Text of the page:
Just about any kind of introduction could work well in the hands of a skillful writer, but below are examples of a few approaches to writing introductions that often are effective, followed by some additional suggestions for introductions.
Think of it this way. As the writer of an essay, you're essentially a lawyer arguing in behalf of a client (your thesis) before a judge (the reader) who will decide the case (agree or disagree with you). So, begin as a lawyer would, by laying out the facts to the judge in the way you think it will help your client best. Like lawyers in court, you should make an "opening statement," in this case, an introduction. Then review the facts of the case in detail just as lawyers question witnesses and submit evidence during a trial. This process of presentation and cross-examination is equivalent to the "body" of your essay. Finally, end with a "closing statement"—that is, the conclusion of your essay—arguing as strongly as possible in favor of your client's case, namely, your theme.
Global warming should be taken more serious as it can result in a number of disastrous consequences. To give a clear example, the melting polar ice caps have not only caused a loss of habitat for polar bears but are also threatening seas levels worldwide.
Let me give you an example of what I mean. The following is an introduction of what turned out to be a well-written paper, but the introduction was severely lacking:
Not a bad introduction really, but rather scant. I have no idea, for instance, which societies will be discussed or what the theme of the paper will be. That is, while I can see what the general topic is, I still don't know the way the writer will draw the facts together, or even really what the paper is arguing in favor of.
A. How to Write an Introduction. The introduction of a persuasive essay or paper must be substantial. Having finished it, the reader ought to have a very clear idea of the author's purpose in writing. To wit, after reading the introduction, I tend to stop and ask myself where I think the rest of the paper is headed, what the individual paragraphs in its body will address and what the general nature of the conclusion will be. If I'm right, it's because the introduction has laid out in clear and detailed fashion the theme and the general facts which the author will use to support it.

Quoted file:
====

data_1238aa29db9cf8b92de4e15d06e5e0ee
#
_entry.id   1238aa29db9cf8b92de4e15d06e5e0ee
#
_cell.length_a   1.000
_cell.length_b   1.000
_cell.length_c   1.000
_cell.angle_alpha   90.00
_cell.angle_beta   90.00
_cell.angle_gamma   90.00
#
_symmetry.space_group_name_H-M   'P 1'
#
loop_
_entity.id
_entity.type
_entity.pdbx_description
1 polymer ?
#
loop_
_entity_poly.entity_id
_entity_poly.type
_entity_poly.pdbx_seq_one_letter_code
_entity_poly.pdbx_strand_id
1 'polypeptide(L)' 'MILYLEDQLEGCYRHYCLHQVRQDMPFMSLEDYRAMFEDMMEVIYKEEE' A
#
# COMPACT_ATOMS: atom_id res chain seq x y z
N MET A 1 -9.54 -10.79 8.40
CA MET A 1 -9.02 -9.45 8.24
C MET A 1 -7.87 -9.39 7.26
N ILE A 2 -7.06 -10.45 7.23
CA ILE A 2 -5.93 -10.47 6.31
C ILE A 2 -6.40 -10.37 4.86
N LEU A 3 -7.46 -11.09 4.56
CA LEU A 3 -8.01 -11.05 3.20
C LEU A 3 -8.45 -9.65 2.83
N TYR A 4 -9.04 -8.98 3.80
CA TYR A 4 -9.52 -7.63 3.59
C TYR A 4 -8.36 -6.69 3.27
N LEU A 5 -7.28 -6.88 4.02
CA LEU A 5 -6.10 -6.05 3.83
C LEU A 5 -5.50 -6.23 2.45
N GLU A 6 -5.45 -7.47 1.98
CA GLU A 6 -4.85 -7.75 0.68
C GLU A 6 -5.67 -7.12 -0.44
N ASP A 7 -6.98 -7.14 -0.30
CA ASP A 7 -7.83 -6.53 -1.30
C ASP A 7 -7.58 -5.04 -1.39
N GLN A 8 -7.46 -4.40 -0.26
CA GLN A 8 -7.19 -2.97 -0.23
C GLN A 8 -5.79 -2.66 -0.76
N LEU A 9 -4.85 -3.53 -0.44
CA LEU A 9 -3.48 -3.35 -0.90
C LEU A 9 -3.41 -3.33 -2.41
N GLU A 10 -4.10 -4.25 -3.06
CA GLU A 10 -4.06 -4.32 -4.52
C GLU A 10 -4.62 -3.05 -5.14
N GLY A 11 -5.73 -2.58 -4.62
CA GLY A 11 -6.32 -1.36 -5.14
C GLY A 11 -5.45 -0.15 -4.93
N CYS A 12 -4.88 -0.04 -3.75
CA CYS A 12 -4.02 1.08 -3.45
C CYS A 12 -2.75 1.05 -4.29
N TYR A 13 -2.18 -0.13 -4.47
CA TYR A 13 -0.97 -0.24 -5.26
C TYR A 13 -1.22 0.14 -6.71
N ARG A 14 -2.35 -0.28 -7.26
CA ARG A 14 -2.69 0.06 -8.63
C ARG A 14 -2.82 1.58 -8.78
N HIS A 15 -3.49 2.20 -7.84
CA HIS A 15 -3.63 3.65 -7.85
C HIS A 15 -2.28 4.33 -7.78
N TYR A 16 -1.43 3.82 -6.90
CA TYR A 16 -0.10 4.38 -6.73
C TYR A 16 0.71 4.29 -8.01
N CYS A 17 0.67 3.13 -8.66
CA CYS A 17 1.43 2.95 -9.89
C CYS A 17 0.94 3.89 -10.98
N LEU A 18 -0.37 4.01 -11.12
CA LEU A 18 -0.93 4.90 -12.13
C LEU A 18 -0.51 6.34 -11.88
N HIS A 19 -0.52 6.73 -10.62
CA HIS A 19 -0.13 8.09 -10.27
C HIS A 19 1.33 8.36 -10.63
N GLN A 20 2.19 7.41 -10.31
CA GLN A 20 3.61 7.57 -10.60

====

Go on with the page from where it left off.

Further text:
To begin with, a theme can be as simple as the moral of a fable. However, themes just dont stop with the moral of the story alone. They lie deep within the piece of literature and need to be unearthed, as they are never presented in a direct form. They need to be extracted from the characters, their actions, the settings, the plot and everything else that is present in the novel, story, drama or any other piece of literature. Finding the right essay theme for the theme based essay is one of the major pre-requisites for writing a theme based essay and students are urged not to overlook this part as incorrect or wrong theme can weaken the essay.
These aims can be given more or less emphasis depending on the length and type of essay. In a very short essay (less than 1000 words), for example, there is not much room to give a full and detailed context or structure. A longer essay has room for greater detail.
Start by thinking about the question (or questions) you are trying to answer. Your entire essay will be a response to this question, and your introduction is the first step toward that end. Your direct answer to the assigned question will be your thesis, and your thesis will likely be included in your introduction, so it is a good idea to use the question as a jumping off point. Imagine that you are assigned the following question:
Essays are usually written for an intelligent but uninformed audience, so begin with some context: the background of the topic, the topic scope, and any essential definitions.
The most important part of the introduction is the response to the question: the thesis statement. Thesis statements are discussed in detail here: .
An introduction often ends on the thesis statement. It begins with a broad statement and gradually narrows down until it directly addresses the question:
A theme based essay is an essay where you write something based on a theme which can be derived from a novel, drama, short story, song, or any other literary object that has some form, or plot and story in it. The first part in writing a theme based essay is to identify the theme(s) in the literary piece of work you are thinking writing about. Without properly identifying suitable and appropriate themes, you wont be able to write a good theme based essay. So, the first and foremost step in writing a theme based essay starts with identifying the underlying themes that you have read in your literature work.
She collects homework every day at the beginning of class; to turn it in five minutes late is to turn it in a whole day late. Every piece of writing, whether it is a journal entry or a formal essay, must be typed and stapled. Last but not least, all homework must display a sophisticated level of thinking and writing.